How to spot a fake Hermès ties guide part 6

The top 5 colors to choose when wearing a tie

How to spot a fake Hermès ties guide part 6

How to distinguish a fake from a genuine Hermès tie, number 12: evaluate the Hermès logo on the slimmer side

Hermès pays great attention to details so if the stamp is off-center or turned a little bit I would be cautious because it could be a fake. Moreover, take a closer look at the spokes in the wheel. You only see five spokes not more and not less.

How to distinguish a fake from a genuine Hermès tie, number 13: observe the pattern mark

All printed Hermes ties in their twill have a pattern mark to identify the designer and the design number. It is rectangular and it aligns with the edge fold of the tie. The top line should read made in France, all in caps, Sans Serif. The middle line should have a pattern number followed by the initials of the Artist. Those are in a serif font. Up until the early 70s, the pattern mark only had two lines. So if your stamp did not have the copyright symbol, your pattern mark should only have two lines. Thereafter, Hermes added a third line to a pattern mark which reads 100% “soie” which means silk in French. The “soie” should be all caps again and San Serif just like the first line. Fakers usually do not get that right and they have the font all either in Serif or San Serif and that is a good way to identify a fake.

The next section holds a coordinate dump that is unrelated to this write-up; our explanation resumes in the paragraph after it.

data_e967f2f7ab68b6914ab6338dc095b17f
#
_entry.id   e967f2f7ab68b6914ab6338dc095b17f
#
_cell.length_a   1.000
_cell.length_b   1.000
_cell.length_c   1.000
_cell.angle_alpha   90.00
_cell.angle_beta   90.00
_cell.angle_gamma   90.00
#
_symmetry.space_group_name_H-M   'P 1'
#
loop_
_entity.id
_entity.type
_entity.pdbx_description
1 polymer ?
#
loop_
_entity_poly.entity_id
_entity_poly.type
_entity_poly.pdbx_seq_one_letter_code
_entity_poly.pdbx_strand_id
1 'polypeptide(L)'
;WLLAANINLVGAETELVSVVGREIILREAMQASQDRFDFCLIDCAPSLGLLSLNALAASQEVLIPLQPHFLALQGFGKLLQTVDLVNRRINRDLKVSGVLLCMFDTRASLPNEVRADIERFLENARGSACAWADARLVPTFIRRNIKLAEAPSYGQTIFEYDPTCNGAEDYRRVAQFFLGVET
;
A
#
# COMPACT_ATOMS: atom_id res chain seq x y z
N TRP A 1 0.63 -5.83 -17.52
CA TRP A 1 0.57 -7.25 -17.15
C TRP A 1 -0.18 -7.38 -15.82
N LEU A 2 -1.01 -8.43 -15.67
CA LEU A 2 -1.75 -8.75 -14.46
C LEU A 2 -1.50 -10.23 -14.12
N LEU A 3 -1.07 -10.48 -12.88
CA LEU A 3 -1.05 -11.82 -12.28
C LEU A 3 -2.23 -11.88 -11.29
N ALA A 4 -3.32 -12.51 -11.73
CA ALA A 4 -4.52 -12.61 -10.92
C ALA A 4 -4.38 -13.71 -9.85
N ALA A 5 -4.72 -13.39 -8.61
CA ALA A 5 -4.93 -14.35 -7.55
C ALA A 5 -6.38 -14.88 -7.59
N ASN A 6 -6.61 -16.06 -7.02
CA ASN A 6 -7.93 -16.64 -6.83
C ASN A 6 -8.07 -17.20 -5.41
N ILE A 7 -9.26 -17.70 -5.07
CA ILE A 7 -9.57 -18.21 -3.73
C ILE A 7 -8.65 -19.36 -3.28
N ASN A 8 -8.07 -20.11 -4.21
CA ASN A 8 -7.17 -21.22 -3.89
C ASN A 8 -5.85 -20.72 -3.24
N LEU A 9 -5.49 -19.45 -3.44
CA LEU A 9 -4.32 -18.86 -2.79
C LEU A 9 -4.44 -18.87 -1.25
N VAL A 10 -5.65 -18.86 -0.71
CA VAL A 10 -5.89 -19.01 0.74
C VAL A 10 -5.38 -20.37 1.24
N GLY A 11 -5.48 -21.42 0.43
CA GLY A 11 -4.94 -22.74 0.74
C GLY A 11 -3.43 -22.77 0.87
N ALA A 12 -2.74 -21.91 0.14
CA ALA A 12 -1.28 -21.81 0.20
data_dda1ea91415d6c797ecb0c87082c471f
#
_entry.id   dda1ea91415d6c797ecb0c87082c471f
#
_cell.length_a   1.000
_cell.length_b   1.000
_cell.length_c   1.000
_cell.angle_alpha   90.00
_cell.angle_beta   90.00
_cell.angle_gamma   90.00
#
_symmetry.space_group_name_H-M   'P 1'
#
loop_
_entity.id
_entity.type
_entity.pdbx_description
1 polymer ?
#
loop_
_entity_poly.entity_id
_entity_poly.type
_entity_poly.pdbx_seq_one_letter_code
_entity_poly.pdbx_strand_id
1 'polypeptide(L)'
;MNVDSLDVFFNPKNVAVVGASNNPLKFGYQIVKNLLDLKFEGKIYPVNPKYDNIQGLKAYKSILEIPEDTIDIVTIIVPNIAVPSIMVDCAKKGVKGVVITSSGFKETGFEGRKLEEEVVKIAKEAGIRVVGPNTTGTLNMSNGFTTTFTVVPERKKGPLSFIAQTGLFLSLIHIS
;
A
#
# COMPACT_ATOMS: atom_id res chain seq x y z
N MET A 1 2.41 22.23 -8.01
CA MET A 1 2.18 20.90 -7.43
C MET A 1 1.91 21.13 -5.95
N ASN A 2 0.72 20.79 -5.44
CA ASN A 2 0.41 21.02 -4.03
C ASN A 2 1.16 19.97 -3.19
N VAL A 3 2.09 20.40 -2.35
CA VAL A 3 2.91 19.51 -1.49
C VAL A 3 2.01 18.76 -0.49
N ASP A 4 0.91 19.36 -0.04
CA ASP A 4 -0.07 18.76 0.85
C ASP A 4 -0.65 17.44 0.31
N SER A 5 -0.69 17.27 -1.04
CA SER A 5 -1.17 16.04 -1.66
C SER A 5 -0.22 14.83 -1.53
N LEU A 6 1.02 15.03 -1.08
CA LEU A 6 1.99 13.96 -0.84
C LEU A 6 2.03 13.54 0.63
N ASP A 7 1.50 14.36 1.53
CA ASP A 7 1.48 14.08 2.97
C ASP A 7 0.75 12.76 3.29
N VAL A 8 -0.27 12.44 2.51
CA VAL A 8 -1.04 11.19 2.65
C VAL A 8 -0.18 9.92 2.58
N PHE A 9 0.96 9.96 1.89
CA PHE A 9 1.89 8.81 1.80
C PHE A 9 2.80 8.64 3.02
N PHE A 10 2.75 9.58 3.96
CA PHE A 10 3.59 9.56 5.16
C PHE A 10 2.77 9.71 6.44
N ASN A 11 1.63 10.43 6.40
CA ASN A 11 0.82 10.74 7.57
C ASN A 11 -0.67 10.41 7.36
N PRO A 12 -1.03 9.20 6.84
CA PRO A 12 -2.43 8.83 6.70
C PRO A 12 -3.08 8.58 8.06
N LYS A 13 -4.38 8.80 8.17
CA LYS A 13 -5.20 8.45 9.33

How to distinguish a fake from a genuine Hermès tie, number 14: notice the tie keeper

By that, I mean the little-woven label in the back of Herms ties that you can use to stick the slimmer and the tie through. Unlike many other ties, the keeper loop in these ties is not made out of the tie silk but it is a simple woven label that is much slimmer.

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